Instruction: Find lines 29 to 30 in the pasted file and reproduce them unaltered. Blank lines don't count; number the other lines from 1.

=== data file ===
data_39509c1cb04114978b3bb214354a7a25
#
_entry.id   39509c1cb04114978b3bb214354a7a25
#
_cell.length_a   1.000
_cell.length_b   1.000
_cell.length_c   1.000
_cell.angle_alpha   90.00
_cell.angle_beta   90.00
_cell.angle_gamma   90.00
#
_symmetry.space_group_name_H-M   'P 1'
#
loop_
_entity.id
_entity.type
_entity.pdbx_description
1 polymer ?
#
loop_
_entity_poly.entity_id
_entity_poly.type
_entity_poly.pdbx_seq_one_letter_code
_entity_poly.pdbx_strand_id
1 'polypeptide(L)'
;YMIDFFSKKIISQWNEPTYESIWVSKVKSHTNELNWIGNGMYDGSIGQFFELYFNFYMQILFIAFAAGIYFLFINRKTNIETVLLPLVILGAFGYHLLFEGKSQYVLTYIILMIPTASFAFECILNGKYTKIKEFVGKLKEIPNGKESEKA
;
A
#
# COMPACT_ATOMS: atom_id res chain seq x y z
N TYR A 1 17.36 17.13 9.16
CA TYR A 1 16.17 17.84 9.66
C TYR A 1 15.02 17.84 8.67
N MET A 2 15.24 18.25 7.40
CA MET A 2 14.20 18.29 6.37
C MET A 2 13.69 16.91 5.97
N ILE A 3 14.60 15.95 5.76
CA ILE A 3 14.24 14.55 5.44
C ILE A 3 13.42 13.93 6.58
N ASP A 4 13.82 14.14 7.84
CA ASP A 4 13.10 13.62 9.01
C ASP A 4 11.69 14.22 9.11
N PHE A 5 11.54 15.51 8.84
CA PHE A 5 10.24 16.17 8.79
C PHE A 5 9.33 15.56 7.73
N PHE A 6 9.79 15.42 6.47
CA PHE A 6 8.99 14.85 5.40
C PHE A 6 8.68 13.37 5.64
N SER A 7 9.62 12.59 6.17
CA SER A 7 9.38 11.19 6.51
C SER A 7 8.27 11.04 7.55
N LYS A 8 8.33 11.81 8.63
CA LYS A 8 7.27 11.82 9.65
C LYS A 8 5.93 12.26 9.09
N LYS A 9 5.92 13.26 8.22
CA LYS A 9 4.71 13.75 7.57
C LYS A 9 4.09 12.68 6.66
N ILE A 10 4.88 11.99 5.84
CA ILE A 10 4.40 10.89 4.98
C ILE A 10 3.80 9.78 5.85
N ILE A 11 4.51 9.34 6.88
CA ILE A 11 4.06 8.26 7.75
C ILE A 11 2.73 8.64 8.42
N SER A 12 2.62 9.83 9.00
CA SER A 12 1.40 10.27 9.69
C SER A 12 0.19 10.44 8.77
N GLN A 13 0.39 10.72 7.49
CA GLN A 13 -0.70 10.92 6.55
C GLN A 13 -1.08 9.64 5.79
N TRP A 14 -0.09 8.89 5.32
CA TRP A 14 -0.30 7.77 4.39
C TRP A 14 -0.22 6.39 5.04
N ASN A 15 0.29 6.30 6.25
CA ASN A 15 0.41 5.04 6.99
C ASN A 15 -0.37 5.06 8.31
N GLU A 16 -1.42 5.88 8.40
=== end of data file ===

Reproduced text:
#
# COMPACT_ATOMS: atom_id res chain seq x y z